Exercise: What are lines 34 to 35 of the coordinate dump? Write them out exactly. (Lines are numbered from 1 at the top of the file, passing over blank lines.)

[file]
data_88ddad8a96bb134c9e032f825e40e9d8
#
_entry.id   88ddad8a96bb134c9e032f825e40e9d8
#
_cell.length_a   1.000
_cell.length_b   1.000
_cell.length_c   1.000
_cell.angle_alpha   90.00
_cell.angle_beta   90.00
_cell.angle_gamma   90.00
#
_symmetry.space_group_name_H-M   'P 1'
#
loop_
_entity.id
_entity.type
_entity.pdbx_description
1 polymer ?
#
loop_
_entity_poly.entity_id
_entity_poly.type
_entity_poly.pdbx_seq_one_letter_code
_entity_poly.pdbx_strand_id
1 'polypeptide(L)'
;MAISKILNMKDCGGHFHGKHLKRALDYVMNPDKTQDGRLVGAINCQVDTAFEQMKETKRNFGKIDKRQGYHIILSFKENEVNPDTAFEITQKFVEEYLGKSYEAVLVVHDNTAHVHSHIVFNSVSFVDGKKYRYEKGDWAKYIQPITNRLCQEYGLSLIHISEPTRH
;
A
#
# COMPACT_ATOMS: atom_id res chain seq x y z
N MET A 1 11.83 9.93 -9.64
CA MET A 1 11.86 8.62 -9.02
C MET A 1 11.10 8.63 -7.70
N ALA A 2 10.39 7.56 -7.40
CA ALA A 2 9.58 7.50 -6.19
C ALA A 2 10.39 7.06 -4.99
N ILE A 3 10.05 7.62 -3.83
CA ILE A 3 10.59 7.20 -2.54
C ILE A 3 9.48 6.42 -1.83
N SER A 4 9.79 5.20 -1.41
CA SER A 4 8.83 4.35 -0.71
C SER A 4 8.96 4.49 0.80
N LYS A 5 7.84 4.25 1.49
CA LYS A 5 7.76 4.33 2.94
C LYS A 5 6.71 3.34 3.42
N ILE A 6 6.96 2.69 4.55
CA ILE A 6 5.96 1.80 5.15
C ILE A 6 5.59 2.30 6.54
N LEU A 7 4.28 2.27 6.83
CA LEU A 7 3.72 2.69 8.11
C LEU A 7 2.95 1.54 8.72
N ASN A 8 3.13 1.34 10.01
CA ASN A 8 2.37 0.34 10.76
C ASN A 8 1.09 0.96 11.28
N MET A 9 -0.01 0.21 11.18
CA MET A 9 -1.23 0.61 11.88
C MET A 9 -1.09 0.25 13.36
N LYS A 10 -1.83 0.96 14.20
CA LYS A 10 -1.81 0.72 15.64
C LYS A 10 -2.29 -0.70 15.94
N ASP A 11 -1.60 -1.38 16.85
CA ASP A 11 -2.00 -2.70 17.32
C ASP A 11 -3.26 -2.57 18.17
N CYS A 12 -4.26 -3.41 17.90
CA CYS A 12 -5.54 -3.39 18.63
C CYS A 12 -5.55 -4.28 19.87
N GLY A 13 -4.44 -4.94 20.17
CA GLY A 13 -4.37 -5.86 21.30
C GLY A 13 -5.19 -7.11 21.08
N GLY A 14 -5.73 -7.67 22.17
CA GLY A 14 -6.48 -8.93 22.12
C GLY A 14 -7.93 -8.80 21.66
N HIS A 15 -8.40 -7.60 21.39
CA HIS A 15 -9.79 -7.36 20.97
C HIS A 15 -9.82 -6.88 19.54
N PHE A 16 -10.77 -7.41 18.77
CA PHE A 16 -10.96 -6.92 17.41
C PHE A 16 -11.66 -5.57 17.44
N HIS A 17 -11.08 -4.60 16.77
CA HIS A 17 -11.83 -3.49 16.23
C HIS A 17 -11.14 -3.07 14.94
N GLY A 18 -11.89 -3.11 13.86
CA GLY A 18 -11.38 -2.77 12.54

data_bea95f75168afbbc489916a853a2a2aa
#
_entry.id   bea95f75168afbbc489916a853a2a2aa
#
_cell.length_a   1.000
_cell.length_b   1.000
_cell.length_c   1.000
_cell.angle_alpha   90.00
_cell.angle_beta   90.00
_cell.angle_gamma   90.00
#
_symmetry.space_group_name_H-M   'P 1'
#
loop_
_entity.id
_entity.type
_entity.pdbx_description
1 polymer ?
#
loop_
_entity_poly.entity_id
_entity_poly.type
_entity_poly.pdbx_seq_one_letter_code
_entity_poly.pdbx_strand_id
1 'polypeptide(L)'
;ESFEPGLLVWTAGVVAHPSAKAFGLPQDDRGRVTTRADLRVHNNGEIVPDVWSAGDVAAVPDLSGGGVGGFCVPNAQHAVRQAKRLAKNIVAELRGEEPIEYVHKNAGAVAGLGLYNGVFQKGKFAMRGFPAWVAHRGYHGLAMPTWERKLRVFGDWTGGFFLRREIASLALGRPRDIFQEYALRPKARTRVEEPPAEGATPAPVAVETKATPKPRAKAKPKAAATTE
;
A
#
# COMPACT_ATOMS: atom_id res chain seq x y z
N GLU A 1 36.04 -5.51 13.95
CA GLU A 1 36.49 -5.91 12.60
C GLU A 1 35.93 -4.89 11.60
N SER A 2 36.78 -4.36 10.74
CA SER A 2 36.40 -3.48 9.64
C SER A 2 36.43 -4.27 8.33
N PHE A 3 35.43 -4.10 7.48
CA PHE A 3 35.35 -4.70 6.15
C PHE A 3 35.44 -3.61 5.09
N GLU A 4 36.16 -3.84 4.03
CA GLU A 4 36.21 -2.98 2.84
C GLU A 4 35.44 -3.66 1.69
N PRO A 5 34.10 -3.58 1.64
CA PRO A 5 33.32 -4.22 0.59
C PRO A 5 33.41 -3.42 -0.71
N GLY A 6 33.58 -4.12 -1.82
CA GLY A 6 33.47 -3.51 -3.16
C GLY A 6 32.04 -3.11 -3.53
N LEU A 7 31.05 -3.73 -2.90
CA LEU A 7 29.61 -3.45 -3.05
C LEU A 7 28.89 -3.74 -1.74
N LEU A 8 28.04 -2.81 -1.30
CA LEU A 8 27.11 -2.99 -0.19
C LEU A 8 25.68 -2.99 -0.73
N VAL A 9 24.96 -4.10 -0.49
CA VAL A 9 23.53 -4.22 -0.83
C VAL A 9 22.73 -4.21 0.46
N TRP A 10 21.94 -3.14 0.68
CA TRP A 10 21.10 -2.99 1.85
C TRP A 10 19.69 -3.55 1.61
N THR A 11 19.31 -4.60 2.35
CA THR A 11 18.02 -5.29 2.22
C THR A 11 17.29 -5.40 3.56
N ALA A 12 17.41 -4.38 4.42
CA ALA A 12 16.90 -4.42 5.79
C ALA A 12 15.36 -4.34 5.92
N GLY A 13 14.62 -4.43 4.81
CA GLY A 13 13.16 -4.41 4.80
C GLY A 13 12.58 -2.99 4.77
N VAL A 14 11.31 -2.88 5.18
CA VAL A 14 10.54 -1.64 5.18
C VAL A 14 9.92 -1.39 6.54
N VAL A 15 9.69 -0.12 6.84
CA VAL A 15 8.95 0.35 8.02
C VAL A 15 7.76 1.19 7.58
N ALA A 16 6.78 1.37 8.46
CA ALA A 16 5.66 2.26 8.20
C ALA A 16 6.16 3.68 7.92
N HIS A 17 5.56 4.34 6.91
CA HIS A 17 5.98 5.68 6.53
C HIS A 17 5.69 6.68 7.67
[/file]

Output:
N ALA A 2 10.39 7.56 -7.40
CA ALA A 2 9.58 7.50 -6.19